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Tech Companies Return to Office: Why In-Person Collaboration Boosts Performance

Early research indicates a link between a tech company's financial performance and in-office presence. Companies with mandatory on-site days are seeing higher stock performance and increased attendance. The key to success lies in establishing clear policies and prioritizing the rebuilding of workplace connections.

Tech Companies Return to Office: Why In-Person Collaboration Boosts Performance
tech employees working together in office

The tech industry has been at the center of the return to office (RTO) debate, with many companies initially championing remote-first policies. However, recent research suggests that being back in the office is paying off for tech companies that require in-office days. These organizations are reaping financial rewards and experiencing a rise in stock performance.

The Importance of Physical Workplaces

Despite the controversy surrounding RTO efforts, it's essential to recognize that the vast majority of today's employees work in an office or a workplace setting. By the end of 2024, almost every company (90%) will require their people to work in person in some capacity, according to a study by Resume Builder.

Many top technology brands have acknowledged the value of the workplace and in-person connections. As a result, most now require that their teams work together on-site. Larry Gadea, CEO and Founder at Envoy, emphasizes the importance of physical presence, stating, "By being physically present, teams can adapt and solve complex problems faster and more efficiently than in isolation. This is especially essential for tech businesses that rely on being innovative and staying ahead of the competition."

The Link Between In-Office Presence and Financial Performance

Early quantitative results suggest a correlation between physically being in the office and a company's financial performance. Tech companies that required their employees to go in 5 days a week had the best year-to-date (YTD) and year-over-year (YoY) stock performance. Even those that only required a minimum of one day a week showed improvement.

graph showing stock performance of tech companies with different RTO policies

Furthermore, tech companies whose employees adhered to in-office policies financially outperformed those who didn't. Those companies whose employees worked from the office had double the average stock performance compared to the latter, further supporting the case that office presence does make a difference.

Establishing Clear On-Site Policies

Given the connection between office presence and financial performance, leaders should establish workplace rules that align with their company's goals. They need to define how often employees are required to be in the office and prioritize rebuilding connections between team members.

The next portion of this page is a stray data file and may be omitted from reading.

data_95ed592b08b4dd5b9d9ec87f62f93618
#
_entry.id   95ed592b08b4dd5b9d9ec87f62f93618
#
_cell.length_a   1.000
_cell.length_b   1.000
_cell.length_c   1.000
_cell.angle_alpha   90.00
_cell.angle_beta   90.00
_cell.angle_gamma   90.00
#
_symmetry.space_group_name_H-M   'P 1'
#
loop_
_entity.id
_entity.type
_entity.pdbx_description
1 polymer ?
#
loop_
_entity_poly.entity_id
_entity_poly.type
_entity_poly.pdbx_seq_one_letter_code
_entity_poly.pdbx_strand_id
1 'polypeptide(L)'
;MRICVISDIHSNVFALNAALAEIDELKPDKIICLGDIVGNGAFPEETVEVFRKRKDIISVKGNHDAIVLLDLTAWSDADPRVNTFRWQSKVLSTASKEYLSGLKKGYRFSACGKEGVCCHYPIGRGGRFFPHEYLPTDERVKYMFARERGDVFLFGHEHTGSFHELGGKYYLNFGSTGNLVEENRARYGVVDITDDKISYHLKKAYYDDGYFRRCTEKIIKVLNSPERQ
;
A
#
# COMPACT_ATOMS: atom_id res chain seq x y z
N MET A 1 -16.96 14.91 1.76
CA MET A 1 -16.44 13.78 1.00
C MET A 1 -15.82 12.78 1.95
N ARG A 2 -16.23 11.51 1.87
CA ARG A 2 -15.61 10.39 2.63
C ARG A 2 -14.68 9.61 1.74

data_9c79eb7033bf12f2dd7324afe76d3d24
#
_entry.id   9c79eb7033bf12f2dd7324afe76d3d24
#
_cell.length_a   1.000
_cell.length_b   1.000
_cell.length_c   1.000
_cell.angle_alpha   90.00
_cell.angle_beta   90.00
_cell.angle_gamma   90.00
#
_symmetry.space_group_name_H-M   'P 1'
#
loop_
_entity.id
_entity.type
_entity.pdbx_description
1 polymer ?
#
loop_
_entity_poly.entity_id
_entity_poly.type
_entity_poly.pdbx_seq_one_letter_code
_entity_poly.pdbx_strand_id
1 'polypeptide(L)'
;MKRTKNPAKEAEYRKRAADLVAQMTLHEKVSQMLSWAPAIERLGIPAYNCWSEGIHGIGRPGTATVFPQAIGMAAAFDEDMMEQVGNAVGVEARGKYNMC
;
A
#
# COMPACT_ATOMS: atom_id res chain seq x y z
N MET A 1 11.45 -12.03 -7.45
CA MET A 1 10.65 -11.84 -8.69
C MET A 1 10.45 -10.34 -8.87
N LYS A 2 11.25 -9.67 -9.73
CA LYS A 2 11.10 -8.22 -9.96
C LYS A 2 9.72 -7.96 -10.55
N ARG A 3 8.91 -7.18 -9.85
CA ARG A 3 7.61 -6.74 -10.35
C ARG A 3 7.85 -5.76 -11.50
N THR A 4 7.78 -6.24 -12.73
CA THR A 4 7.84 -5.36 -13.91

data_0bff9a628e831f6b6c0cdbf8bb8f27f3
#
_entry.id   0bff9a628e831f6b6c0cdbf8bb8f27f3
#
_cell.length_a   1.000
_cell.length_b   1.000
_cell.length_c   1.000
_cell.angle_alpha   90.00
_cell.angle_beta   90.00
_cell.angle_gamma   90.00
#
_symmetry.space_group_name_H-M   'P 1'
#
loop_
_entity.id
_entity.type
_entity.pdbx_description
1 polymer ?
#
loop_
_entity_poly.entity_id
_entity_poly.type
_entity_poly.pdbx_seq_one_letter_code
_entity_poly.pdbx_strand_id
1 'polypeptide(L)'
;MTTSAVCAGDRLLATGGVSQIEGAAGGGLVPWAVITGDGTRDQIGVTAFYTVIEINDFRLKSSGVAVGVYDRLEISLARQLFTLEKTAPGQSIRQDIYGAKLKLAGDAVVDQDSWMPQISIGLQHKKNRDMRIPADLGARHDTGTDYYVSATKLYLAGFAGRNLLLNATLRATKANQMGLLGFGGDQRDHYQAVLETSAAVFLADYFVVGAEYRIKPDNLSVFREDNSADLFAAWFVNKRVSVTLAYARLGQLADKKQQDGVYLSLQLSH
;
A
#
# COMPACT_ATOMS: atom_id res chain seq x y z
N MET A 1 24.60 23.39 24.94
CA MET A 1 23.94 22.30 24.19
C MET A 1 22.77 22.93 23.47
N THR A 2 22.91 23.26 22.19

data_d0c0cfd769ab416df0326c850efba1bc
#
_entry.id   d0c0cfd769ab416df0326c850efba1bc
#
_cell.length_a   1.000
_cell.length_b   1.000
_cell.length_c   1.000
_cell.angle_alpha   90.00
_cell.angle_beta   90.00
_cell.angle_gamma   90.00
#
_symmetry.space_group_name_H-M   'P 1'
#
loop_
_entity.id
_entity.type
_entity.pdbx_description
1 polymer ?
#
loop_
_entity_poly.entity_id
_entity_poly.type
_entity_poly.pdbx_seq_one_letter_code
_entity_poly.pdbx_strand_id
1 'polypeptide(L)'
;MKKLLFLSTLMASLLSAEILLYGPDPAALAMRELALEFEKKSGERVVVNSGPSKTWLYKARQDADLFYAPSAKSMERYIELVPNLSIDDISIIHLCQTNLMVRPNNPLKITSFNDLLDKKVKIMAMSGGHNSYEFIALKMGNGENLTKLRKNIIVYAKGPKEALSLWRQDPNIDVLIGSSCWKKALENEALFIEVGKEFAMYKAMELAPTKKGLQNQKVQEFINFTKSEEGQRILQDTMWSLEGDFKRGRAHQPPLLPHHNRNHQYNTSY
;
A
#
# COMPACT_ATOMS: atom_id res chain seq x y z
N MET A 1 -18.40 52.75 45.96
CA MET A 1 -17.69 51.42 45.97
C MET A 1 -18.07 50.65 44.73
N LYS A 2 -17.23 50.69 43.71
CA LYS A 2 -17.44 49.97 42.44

Envoy's research highlights a correlation between requiring a specific number of days in office and a boost in office attendance. Tech companies that called for employees to work from the office at least part-time experienced a 32% point increase in on-site attendance compared to those with flexible or no policy.

Prioritizing Workplace Connections

The psychological draw of the workplace has little to do with the physical space; what truly draws people to the office are the people – the teammates we work with and the colleagues we come into contact with. When workers were asked to name compelling reasons to go into the office, 69% said building friendships for support, and 68% felt developing better in-person relationships improved their ability to collaborate.

employees socializing and collaborating in office breakout area

The Path to Success

This year, some technology companies will stand out from their peers. Not because they build the best widget or have the hardest working employees, but because of intentional steps they have taken to rebuild a strong workplace community – and as a result, a financially solid organization. To achieve this, consider the following:

  1. Prioritize rebuilding connections between your people to fuel creativity and excitement.
  2. Specify the days people should come in to maximize overlap with colleagues.
  3. Be willing to have conversations with employees about the why behind the in-office requirements and the ultimate impact on the company.
tech employees collaborating in meeting room

In conclusion, the tech sector is experiencing an increase in office entries year-over-year, largely driven by recently imposed mandates. The companies that will thrive in this economic market are those that invest more in their people and spaces, and establish clear, consistent on-site policies that are maximized for collaboration. By prioritizing in-person connections and setting clear expectations, tech companies can boost their financial performance and foster a thriving workplace community.


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